Identity theft targeting small businesses costs $8 billion annually — and the problem is expected to get worse, thanks to recent security breaches.
That’s the word from Philip Blank, senior security analyst at Javelin Strategy & Research and author of a new report about small business identity fraud.
The report found that small businesses face a 15 percent higher rate of identity fraud than consumers and that identity theft costs small businesses more than double what it costs the general public. “There is a lot more money at stake than had been previously thought,” says Blank in the report.
Out of $8 billion lost, about $5.5 billion was absorbed by banks, insurance companies and other providers. The balance — about $2.5 billion — was passed on to victims. Businesses which were victims of card fraud were more likely to find the source of fraud being credit cards (64 percent) rather than debit cards (27 percent), the survey found.
There was at least one ray of light: The fraud rate for businesses in 2010 actually dropped significantly from 2009 (from 7.4 percent to 4.1 percent).
However, cautions Blank, recent large security breaches — such as the Epsilon and Sony Playstation breaches — mean identity fraudsters are armed with new customer data they can use to launch more attacks. Businesses “better watch out for next year,” he warns. Small businesses are considered especially vulnerable because they typically lack full-time IT departments and thus may not be as vigilant against security breaches, the Javelin report notes.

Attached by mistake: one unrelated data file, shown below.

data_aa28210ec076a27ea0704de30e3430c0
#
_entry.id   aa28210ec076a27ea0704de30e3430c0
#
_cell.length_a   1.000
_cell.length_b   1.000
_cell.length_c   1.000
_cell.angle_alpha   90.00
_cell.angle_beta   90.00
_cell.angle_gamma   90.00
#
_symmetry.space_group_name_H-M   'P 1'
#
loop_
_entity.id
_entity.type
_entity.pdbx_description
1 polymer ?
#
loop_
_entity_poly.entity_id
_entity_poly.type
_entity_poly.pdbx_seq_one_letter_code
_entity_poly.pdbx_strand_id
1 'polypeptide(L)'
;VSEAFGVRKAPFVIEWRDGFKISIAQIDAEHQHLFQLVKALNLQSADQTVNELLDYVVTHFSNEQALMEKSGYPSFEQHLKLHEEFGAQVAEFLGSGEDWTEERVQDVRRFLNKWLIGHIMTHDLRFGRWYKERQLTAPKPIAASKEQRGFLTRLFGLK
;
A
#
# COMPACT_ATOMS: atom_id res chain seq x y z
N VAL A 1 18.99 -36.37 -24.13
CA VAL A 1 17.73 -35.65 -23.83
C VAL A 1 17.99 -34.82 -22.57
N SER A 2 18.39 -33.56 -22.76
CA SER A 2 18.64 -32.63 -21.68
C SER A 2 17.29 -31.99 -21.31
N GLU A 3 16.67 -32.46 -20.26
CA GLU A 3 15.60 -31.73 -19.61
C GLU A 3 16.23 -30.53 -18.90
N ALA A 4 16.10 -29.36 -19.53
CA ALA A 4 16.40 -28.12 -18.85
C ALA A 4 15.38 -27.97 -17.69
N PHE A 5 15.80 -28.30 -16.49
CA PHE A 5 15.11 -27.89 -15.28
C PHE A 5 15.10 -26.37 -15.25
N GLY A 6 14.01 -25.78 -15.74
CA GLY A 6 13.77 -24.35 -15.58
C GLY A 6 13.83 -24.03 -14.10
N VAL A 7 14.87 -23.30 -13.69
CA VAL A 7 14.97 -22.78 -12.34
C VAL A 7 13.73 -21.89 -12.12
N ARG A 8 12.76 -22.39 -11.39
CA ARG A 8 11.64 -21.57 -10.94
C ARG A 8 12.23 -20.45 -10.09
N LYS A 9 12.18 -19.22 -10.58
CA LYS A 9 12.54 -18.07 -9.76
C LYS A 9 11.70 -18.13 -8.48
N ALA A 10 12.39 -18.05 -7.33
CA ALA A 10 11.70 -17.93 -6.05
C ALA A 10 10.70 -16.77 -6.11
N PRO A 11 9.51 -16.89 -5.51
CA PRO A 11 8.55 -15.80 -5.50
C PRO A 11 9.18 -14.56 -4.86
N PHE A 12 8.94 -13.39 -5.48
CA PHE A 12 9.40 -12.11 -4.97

So what can you do to protect your business from being hit by identity fraudsters? Blank says there are some relatively easy measures you can take now, including setting checking accounts and debit/credit cards up so that every time a transaction goes through, you get a real-time alert. Antivirus and antimalware software are also key. You might also consider an identity fraud protection plan, which includes purchasing loss insurance.Lorna Collier is a business and technology writer who has contributed to the Chicago Tribune, CNN. com, Crain's Chicago Business, Smart Computing, and many other websites, newspapers and magazines. View all posts by Lorna Collier This entry was posted in Money and tagged fraud, identity theft. Bookmark the permalink.